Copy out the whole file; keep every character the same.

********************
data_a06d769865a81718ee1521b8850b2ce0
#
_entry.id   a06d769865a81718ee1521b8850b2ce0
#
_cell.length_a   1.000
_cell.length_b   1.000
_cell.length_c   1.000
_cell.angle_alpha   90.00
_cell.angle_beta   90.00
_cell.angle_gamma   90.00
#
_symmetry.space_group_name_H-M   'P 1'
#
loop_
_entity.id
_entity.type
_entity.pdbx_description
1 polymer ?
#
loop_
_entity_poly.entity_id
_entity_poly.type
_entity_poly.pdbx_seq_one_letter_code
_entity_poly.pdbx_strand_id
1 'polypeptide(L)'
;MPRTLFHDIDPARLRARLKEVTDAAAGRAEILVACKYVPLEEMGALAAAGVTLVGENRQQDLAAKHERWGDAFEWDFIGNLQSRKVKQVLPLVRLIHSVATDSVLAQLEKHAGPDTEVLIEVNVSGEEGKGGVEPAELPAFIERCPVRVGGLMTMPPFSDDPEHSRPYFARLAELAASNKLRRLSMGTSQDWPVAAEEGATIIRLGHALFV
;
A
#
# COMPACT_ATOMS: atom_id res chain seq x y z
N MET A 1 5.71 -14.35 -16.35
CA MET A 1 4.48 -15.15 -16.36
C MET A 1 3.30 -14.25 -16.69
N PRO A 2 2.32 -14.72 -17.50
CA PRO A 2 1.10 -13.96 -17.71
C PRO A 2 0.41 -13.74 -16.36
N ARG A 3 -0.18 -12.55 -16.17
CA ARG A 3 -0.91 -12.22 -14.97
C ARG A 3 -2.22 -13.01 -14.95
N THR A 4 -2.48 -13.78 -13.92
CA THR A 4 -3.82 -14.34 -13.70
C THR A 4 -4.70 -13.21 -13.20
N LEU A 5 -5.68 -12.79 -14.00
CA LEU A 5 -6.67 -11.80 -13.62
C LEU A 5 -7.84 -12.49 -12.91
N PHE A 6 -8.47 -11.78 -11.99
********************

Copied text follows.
data_a06d769865a81718ee1521b8850b2ce0
#
_entry.id   a06d769865a81718ee1521b8850b2ce0
#
_cell.length_a   1.000
_cell.length_b   1.000
_cell.length_c   1.000
_cell.angle_alpha   90.00
_cell.angle_beta   90.00
_cell.angle_gamma   90.00
#
_symmetry.space_group_name_H-M   'P 1'
#
loop_
_entity.id
_entity.type
_entity.pdbx_description
1 polymer ?
#
loop_
_entity_poly.entity_id
_entity_poly.type
_entity_poly.pdbx_seq_one_letter_code
_entity_poly.pdbx_strand_id
1 'polypeptide(L)'
;MPRTLFHDIDPARLRARLKEVTDAAAGRAEILVACKYVPLEEMGALAAAGVTLVGENRQQDLAAKHERWGDAFEWDFIGNLQSRKVKQVLPLVRLIHSVATDSVLAQLEKHAGPDTEVLIEVNVSGEEGKGGVEPAELPAFIERCPVRVGGLMTMPPFSDDPEHSRPYFARLAELAASNKLRRLSMGTSQDWPVAAEEGATIIRLGHALFV
;
A
#
# COMPACT_ATOMS: atom_id res chain seq x y z
N MET A 1 5.71 -14.35 -16.35
CA MET A 1 4.48 -15.15 -16.36
C MET A 1 3.30 -14.25 -16.69
N PRO A 2 2.32 -14.72 -17.50
CA PRO A 2 1.10 -13.96 -17.71
C PRO A 2 0.41 -13.74 -16.36
N ARG A 3 -0.18 -12.55 -16.17
CA ARG A 3 -0.91 -12.22 -14.97
C ARG A 3 -2.22 -13.01 -14.95
N THR A 4 -2.48 -13.78 -13.92
CA THR A 4 -3.82 -14.34 -13.70
C THR A 4 -4.70 -13.21 -13.20
N LEU A 5 -5.68 -12.79 -14.00
CA LEU A 5 -6.67 -11.80 -13.62
C LEU A 5 -7.84 -12.49 -12.91
N PHE A 6 -8.47 -11.78 -11.99